BLAST, (UK) 2 issues, 1914-15, editor Wyndham Lewis (1882-1957).
A pugnacious 'little magazine' of literature and art that was the voice piece for Wyndham Lewis' movement called Vorticism (1912-15) which was heavily influenced by the Italian Futurist movement (1909-1915) and both venerated speed, movement and modernity.
The following quote from Lewis' editorial in this 2nd issue is typical of his writing and here he looks to the period after the end of WW1, "This paper wishes to stand rigidly opposed, from start to finish, to every form that the Poetry of a former condition of life, no longer existing, has foisted upon us. It seeks to oppose to this inapposite poetry, the intensest aroma of a different humanity (that is Romance) the Poetry which is the as yet unexpressed spirit of the present time, and of new conditions and possibilities of life."
"Vortex," a poem from the trenches by French artist Gaudier-Brzeska (1891-19015) and announcement of his death. Final image is a listing for BLAST #1, 1914 in the back of this 2nd issue.
FUTURA, (Germany), #1-26, 1965-68, editor/publisher Hansjörg Mayer.
A unique folded sheet/periodical dedicated to typographic experimentation, and concrete and visual poetry. Hansjörg Mayer was born in Stuttgart and was an experimental poet, as well as the son of a master typographer and the grandson of a master printer. In this environment he became fascinated with the whole process of typesetting and printing.
In 1964 he sets up his own independent press, edition Hansjörg Mayer, and one of the projects he publishes is FUTURA. Issued in the same number of letters as the alphabet and using only the Futura typeface, he presents one artist per issue and their experimental typographic works. The final issue by robert filliou (#26) takes a conceptual turn inviting the reader to transform the sheet into a hat.
CONTROL (UK), #1-21, 1965- , editor/publisher Stephen Willats
An exceptionally long-running periodical by this London based artist and its still going! The editorial below is from the latest issue and it succinctly describes Willat's research and conceptually-based art practice.
"Control represents models of self-organization and contextualization in art practice that are functioning within the contemporary social and cultural landscape. These models by their very existence, operation, and function, act as a critical counter consciousness to the reductive determinism that dominates the institutional and institutionalized art world of today. In the main, instead of object based monumental emulative icons for denoting immortality and power, these art practices are transient and informal, existing between people rooted in a particular context, often built around the cybernetic principles of dynamic feedback and exchange.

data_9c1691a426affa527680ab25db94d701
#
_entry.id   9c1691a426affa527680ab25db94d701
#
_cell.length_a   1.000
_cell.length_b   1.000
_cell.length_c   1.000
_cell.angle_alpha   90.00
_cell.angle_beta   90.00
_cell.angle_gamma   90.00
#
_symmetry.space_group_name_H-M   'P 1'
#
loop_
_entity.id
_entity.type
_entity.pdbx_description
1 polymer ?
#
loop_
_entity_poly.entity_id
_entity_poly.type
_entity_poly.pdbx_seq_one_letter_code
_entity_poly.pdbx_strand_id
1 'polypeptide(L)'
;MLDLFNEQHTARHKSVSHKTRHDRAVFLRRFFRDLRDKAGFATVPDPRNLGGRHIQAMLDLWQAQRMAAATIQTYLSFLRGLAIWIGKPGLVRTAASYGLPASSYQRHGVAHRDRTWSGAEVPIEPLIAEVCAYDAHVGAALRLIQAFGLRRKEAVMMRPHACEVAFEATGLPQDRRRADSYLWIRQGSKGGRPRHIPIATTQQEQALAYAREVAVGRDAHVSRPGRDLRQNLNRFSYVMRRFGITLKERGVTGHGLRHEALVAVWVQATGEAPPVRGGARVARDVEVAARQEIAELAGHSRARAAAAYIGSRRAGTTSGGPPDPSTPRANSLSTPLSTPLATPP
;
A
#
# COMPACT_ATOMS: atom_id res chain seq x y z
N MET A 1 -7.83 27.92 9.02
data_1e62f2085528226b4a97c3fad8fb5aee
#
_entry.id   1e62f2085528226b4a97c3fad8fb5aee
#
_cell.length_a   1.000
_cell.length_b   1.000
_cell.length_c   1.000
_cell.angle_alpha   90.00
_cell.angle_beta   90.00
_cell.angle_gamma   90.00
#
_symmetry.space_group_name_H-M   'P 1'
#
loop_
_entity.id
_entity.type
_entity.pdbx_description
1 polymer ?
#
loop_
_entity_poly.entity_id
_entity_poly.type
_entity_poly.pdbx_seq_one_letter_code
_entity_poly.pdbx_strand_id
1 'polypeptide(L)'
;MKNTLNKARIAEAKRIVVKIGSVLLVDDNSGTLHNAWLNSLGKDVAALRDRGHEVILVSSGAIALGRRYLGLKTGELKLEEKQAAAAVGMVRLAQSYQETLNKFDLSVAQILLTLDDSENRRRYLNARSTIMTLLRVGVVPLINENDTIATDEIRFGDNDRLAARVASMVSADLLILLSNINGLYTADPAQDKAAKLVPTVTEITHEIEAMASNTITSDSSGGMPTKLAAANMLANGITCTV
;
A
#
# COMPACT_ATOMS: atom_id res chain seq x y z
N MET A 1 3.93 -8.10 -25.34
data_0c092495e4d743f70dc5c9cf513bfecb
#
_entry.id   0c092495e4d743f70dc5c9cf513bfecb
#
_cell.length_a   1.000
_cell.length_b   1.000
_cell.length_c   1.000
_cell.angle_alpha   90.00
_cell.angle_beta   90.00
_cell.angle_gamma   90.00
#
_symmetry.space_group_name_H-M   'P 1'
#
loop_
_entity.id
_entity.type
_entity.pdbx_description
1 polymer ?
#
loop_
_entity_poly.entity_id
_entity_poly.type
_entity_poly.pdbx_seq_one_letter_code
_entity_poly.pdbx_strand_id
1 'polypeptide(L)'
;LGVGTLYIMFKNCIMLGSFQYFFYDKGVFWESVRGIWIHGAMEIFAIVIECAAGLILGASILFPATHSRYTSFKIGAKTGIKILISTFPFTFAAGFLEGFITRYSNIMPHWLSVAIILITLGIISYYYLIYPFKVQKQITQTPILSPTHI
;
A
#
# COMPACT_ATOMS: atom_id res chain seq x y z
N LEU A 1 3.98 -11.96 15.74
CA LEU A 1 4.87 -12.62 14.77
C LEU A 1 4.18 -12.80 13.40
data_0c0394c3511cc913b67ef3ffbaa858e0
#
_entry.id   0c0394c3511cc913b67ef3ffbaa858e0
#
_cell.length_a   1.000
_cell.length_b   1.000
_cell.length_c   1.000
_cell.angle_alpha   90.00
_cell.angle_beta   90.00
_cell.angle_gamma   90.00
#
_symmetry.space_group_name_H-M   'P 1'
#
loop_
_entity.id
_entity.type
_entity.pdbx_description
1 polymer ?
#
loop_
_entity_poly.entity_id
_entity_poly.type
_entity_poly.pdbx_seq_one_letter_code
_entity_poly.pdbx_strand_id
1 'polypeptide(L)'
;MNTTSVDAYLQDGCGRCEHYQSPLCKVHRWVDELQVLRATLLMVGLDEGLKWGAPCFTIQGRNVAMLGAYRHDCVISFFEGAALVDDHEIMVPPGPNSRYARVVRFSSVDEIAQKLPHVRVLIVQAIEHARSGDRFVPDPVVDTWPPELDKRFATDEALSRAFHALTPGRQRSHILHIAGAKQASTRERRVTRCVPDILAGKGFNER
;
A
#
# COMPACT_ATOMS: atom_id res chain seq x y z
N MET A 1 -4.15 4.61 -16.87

In the extreme uniformity in the cultural and social setting that the artist is confronted with today, new attitudes, new languages and forms in art practice have never been more appropriate and needed in transforming the function of art within society. The dominance of the possessive object has been a restrictive and inhibitory factor in holding back the development of innovative languages in art practice. The artwork has become ever more descriptive of the status quo, instead of freeing the artist to the possibilities of creating new visions of reality; transforming the world as it is, into the world as it could be.
The group of artists that are contributing to this current issue of Control have all in their very different circumstances, addressed the issues of contextualization, meaning and function in creating artwork that acts between people: that in its processes celebrates their community and society.
These are modern art practices that have a different language from the historical monumental object, and indicate the possibilities of a transformative future. They are seen as a signpost to how the world can be different, and importantly have not just been postulated in some theoretical discussion but have actually happened, been demonstrated, and are recorded here in this new issue of Control."
KONTEXTS (UK/Netherlands), #1-10, 1969-1977, editor/publisher Michael Gibbs (1949-2009)
Active in the alternative publishing scene in England, Gibbs moved to the Netherlands in 1974. The first couple of issues of Kontexts were published in the UK, and then continued from his new home.
Gibbs' final editorial in #10 surveys the different areas that the periodical explored:
"There has been a spreading out of the type of work that kontexts published: initially devoted to 'concrete' poetry (hence the title, from the german 'konkrete'), it very soon became involved with visual poetry, and more recently, as particularly exemplified in this issue, the development of a more conceptual, rather than purely visual (or 'retinal') approach to language experimentation, together with related processes in the fields of photography, video, performance and musics."